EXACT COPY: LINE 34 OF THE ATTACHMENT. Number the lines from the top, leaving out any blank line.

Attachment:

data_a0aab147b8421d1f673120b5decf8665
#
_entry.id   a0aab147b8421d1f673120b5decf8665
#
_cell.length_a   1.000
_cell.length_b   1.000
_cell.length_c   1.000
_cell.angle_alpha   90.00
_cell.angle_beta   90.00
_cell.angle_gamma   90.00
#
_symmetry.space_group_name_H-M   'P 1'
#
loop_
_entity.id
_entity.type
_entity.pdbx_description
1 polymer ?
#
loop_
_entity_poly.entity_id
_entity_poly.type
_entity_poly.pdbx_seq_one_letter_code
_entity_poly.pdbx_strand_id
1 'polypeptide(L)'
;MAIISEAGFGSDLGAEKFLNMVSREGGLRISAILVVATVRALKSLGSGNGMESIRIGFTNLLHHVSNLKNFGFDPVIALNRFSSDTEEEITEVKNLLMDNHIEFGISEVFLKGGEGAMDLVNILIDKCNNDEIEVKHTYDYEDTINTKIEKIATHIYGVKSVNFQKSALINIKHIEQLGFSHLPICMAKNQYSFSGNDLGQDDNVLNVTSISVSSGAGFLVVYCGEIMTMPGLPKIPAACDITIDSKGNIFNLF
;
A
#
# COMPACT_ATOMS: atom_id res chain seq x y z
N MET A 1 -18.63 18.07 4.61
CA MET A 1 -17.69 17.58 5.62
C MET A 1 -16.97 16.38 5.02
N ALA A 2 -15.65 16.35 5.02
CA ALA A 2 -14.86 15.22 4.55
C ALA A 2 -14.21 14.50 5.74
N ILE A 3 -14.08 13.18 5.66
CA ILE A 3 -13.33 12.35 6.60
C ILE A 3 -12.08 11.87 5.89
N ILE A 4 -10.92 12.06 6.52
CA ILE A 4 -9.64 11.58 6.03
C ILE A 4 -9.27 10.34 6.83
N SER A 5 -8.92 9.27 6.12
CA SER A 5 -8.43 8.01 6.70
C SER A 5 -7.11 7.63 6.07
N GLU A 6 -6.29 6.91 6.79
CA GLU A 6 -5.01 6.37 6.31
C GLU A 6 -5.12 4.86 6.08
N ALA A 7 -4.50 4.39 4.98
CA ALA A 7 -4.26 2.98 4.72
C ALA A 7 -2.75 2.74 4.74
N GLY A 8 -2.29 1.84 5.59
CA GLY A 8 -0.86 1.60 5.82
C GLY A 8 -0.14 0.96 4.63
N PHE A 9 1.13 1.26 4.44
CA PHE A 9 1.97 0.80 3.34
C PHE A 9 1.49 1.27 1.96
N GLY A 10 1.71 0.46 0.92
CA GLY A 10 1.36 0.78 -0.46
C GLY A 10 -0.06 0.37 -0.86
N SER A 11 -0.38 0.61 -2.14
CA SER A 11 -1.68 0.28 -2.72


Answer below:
N ALA A 2 -15.65 16.35 5.02